The recently retired head of RBC Wealth-US discusses why it’s important for regulators to engage with advisors before forcing through rule changes
Having navigated RBC's US wealth business through the stormy seas of the financial crisis and its aftermath, John Taft speaks from a great deal of experience when he discusses the problems currently facing the industry.
Regulation, for instance, is an issue that divides the wealth management business in the US just as it does in Canada. In his position as chairman of the Securities Industry and Financial Markets Association, Taft has testified before Congress on the need for a fiduciary standard. He was successful in that respect: New rules governing financial planners in the US were set for rollout in April.
The presidential election changed all that, of course, and it now looks likely the new rules will never see the light of day. While he’s not exactly a fan of the new occupant of the Oval Office, Taft explains that scrapping that particular fiduciary standard isn’t a bad thing.
“The element causing the most heartburn is a provision that makes it very difficult to do business on a commission basis,” he says. “I think that will be changed. I also think Congress will give the Securities and Exchange Commission exclusive authority to write a fiduciary standard that applies to retirement and non-retirement accounts.”
Starting the conversation
Taft’s current position on the matter is something of a turnaround, given his work over many years to bring about a fiduciary standard. The reason for his volte-face is simple – the DOL neglected to consult with those in the industry before pushing ahead with its own plan. It’s a lesson those tasked with shaping the regulatory landscape in Canada should heed, Taft believes.
“For 10 years I have been advocating for a fiduciary standard that preserves client access to all the products and services they have today, but allows clients to work with the advisors they have today and pay however they want to – fees, commissions or a combination of the two,” he explains. “The DOL rule flunks on all three.”
In Taft’s view, the industry needs regulation – but the right kind of regulation that protects investors and allows advisors to do their job to the best of their ability. It’s an industry that has changed greatly since Taft first entered the business in 1981, so the rules governing it also have to adapt, as he explains.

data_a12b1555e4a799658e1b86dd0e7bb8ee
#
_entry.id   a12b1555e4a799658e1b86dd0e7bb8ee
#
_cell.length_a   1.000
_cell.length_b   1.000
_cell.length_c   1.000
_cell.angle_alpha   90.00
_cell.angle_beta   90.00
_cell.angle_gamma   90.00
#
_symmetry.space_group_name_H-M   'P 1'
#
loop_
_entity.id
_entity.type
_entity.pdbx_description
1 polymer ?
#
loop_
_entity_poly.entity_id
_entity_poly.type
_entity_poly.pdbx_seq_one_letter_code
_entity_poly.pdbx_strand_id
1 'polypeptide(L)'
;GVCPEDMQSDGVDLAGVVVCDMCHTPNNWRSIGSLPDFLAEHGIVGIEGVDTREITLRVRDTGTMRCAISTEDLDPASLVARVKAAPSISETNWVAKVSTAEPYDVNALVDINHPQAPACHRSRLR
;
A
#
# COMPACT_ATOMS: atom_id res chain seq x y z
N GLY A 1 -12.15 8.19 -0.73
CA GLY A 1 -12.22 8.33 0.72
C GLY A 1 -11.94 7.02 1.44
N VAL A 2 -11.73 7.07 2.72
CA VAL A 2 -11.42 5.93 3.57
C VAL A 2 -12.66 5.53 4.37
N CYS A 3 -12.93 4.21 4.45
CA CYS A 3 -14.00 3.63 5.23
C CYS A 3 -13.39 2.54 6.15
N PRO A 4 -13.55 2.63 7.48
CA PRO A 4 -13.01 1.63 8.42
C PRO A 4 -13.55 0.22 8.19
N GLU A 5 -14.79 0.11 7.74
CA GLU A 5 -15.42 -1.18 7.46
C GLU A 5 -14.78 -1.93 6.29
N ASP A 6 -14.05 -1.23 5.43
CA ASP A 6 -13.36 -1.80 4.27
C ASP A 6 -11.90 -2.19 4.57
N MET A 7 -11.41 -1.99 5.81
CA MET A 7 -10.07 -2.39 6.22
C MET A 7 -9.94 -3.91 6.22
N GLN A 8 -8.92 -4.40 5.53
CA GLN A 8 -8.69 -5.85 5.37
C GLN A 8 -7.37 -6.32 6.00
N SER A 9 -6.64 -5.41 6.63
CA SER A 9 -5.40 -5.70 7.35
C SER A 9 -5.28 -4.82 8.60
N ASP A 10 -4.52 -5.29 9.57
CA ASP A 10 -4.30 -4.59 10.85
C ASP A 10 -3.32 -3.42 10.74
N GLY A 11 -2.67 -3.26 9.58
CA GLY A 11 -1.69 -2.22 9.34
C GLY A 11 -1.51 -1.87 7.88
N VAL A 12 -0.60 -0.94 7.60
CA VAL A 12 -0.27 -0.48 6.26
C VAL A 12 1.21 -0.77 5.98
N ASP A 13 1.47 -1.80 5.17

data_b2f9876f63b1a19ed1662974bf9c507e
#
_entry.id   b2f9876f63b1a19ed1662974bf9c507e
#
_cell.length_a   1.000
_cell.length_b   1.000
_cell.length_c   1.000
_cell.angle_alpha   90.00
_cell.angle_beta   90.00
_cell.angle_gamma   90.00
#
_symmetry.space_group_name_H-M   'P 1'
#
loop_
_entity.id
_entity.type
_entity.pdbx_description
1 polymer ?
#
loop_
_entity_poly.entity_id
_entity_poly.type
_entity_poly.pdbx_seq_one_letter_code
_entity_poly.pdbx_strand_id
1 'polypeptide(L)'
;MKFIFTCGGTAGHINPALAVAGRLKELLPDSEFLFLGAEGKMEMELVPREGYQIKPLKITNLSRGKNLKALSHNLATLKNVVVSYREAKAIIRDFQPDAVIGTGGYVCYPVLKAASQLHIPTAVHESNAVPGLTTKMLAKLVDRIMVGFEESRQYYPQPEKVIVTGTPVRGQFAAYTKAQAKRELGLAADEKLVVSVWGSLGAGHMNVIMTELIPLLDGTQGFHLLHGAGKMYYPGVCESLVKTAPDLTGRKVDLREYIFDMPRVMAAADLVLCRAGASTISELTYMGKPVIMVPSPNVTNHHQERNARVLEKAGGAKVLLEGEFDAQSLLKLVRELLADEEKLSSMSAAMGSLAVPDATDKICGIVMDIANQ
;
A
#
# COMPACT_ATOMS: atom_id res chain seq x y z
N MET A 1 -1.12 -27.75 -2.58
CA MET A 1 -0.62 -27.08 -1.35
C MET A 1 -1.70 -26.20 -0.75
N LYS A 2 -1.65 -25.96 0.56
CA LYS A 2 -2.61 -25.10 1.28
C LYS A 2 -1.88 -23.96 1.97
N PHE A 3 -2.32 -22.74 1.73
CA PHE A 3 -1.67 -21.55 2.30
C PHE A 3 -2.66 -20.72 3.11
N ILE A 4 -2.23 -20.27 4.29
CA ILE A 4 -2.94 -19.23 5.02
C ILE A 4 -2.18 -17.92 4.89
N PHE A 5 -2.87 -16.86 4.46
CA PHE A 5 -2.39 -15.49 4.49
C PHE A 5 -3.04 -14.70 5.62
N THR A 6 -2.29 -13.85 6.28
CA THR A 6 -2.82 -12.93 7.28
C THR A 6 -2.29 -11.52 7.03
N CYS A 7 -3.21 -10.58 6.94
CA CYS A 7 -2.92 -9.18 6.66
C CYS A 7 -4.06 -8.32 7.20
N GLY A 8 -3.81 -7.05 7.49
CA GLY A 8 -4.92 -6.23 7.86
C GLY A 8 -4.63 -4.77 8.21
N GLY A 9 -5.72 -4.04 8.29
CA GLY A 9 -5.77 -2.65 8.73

“What has been happening in the wealth management business is that for decades, we have been moving step by step from a business that was really a sales business to a business that is a profession like law or accounting,” he says. “A fiduciary standard for people who provide financial advice is the final step on that path.”
He points out that it’s key for regulators to involve those within the industry when they are drafting rule changes. This was a massive oversight by the US Department of Labour when it came to creating its fiduciary standard, Taft says.
“It raises the bar in terms of client protection and helps restore trust and confidence,” he says. “But there’s a right way to do it and a wrong way, and the Department of Labour did it the wrong way. If they had consulted with the FCC and hadn’t been so aggressive, then you might have a rule that would survive – this one will not.”
Prior to leading RBC Wealth-US, Taft built his reputation as chairman, president and CEO of Voyageur Asset Management; as president and CEO of Dougherty Summit Securities; and as a managing director at Piper Jaffray & Hopwood. The world of finance has been his home for more than three decades, but his family name is even more synonymous with the political realm. His great-grandfather was William H. Taft, America’s 27th president, while his father was Robert Taft, the storied Republican Party leader in the US Senate.
It’s not too surprising, then, that Taft has strong feelings on the current political climate in America. The discourse during the election campaign generally laid the blame for the country’s ills on the elite class. While Taft readily admits that he’s part of that demographic, he takes issue with the argument that America’s middle and working classes are suffering because of the actions of his peers.
“If you look at the election and the things that were said – one of the leading Democratic candidates for president said the business model of Wall Street is fraud,” he says. “Hillary Clinton got in trouble for giving speeches to Goldman Sachs. There is a lot of raw anger and mistrust.”
That anger has been lingering for quite some time, but it really started to build after 2008 when wide-scale job losses blighted Western nations for the first time in a generation. Distrust of both the financial services industry and politicians was ubiquitous during the Great Recession. Governments have come and gone over the past eight years, but the general public’s frustration has remained. It’s a phenomenon that the great-grandson of a president struggles to comprehend.
“It’s a weird combination of entitlement and anger – like spoiled teenagers,” Taft says. “I feel we have become a spoiled and entitled nation. What creature comfort isn’t available to most people? Standards of living have improved, yet here we are so angry. We have nothing to be angry about and everything to be grateful for.”
Taft, a living embodiment of the link between the financial and political spheres, knows this problem isn’t going away anytime soon. For that reason, he believes those who are considered part of the elite need to find a way to speak to the disenfranchised.
“Somehow people like me are the source of that anger,” he says. “They say I’m part of a self-perpetuating elite that only feathers their own nest. So people like me need to figure out what to do differently to unite the country again because it is really badly divided right now.”